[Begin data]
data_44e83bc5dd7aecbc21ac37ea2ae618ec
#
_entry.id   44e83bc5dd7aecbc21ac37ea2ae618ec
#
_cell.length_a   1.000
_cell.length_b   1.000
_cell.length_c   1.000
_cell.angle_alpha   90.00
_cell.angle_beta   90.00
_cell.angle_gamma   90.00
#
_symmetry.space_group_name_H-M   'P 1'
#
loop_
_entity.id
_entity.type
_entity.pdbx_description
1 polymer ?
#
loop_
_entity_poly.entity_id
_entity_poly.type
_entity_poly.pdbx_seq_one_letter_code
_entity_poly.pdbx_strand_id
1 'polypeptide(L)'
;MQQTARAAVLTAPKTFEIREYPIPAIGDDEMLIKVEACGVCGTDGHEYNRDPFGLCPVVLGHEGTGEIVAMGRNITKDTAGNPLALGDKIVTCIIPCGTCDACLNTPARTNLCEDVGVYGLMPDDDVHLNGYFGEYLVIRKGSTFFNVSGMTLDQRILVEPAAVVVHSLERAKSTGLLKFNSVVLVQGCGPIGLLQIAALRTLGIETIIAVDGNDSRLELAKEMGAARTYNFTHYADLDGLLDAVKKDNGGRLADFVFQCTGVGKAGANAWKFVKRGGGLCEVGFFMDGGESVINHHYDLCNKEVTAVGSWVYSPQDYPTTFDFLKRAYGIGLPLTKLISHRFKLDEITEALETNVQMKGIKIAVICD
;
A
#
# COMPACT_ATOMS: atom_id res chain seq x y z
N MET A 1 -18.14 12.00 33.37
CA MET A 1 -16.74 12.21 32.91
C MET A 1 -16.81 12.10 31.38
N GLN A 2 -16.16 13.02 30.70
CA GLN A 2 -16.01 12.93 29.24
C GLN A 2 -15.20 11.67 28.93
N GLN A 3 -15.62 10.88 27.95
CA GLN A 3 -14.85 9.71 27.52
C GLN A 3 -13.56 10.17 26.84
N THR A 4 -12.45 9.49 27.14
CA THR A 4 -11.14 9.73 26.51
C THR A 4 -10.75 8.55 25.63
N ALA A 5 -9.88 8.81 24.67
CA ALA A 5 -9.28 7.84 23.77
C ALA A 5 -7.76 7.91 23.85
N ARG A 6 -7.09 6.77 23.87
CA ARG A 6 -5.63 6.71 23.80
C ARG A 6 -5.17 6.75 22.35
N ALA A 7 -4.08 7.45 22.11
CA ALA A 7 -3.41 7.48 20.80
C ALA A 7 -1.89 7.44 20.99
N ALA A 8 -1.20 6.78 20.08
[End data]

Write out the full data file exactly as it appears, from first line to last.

data_44e83bc5dd7aecbc21ac37ea2ae618ec
#
_entry.id   44e83bc5dd7aecbc21ac37ea2ae618ec
#
_cell.length_a   1.000
_cell.length_b   1.000
_cell.length_c   1.000
_cell.angle_alpha   90.00
_cell.angle_beta   90.00
_cell.angle_gamma   90.00
#
_symmetry.space_group_name_H-M   'P 1'
#
loop_
_entity.id
_entity.type
_entity.pdbx_description
1 polymer ?
#
loop_
_entity_poly.entity_id
_entity_poly.type
_entity_poly.pdbx_seq_one_letter_code
_entity_poly.pdbx_strand_id
1 'polypeptide(L)'
;MQQTARAAVLTAPKTFEIREYPIPAIGDDEMLIKVEACGVCGTDGHEYNRDPFGLCPVVLGHEGTGEIVAMGRNITKDTAGNPLALGDKIVTCIIPCGTCDACLNTPARTNLCEDVGVYGLMPDDDVHLNGYFGEYLVIRKGSTFFNVSGMTLDQRILVEPAAVVVHSLERAKSTGLLKFNSVVLVQGCGPIGLLQIAALRTLGIETIIAVDGNDSRLELAKEMGAARTYNFTHYADLDGLLDAVKKDNGGRLADFVFQCTGVGKAGANAWKFVKRGGGLCEVGFFMDGGESVINHHYDLCNKEVTAVGSWVYSPQDYPTTFDFLKRAYGIGLPLTKLISHRFKLDEITEALETNVQMKGIKIAVICD
;
A
#
# COMPACT_ATOMS: atom_id res chain seq x y z
N MET A 1 -18.14 12.00 33.37
CA MET A 1 -16.74 12.21 32.91
C MET A 1 -16.81 12.10 31.38
N GLN A 2 -16.16 13.02 30.70
CA GLN A 2 -16.01 12.93 29.24
C GLN A 2 -15.20 11.67 28.93
N GLN A 3 -15.62 10.88 27.95
CA GLN A 3 -14.85 9.71 27.52
C GLN A 3 -13.56 10.17 26.84
N THR A 4 -12.45 9.49 27.14
CA THR A 4 -11.14 9.73 26.51
C THR A 4 -10.75 8.55 25.63
N ALA A 5 -9.88 8.81 24.67
CA ALA A 5 -9.28 7.84 23.77
C ALA A 5 -7.76 7.91 23.85
N ARG A 6 -7.09 6.77 23.87
CA ARG A 6 -5.63 6.71 23.80
C ARG A 6 -5.17 6.75 22.35
N ALA A 7 -4.08 7.45 22.11
CA ALA A 7 -3.41 7.48 20.80
C ALA A 7 -1.89 7.44 20.99
N ALA A 8 -1.20 6.78 20.08